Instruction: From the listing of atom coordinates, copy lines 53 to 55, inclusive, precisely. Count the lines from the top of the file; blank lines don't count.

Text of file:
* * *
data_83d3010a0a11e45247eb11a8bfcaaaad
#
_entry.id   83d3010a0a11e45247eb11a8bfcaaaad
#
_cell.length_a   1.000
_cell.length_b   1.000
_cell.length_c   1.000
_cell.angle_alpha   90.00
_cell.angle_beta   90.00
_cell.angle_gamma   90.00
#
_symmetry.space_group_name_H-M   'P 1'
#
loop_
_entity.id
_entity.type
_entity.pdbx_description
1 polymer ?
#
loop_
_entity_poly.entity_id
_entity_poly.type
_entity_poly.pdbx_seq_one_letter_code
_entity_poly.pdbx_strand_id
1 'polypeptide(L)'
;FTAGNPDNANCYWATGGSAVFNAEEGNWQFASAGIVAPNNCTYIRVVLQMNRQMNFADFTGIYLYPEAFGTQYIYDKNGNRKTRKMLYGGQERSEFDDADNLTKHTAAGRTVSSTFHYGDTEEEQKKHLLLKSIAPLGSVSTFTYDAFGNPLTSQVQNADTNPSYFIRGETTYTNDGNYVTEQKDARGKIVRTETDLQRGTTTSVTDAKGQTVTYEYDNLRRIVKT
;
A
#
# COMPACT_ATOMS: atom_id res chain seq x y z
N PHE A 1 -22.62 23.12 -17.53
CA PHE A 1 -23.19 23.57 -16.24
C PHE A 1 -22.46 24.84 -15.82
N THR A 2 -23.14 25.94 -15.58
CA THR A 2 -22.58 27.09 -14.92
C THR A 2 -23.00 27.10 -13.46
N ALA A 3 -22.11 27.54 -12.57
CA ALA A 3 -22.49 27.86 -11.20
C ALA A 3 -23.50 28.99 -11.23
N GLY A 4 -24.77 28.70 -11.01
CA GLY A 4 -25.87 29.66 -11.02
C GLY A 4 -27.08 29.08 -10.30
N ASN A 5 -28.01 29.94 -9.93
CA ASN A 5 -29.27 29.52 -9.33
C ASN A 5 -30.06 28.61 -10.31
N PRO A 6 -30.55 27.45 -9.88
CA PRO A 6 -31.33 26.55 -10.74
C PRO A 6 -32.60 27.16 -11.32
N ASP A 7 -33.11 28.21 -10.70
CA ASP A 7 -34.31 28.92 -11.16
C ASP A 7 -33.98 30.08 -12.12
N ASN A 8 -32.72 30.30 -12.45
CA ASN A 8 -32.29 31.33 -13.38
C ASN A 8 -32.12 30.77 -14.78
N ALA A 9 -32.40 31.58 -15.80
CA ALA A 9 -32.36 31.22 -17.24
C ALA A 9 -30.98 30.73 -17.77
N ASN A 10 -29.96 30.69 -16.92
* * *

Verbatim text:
CA ASN A 8 -32.29 31.33 -13.38
C ASN A 8 -32.12 30.77 -14.78
N ALA A 9 -32.40 31.58 -15.80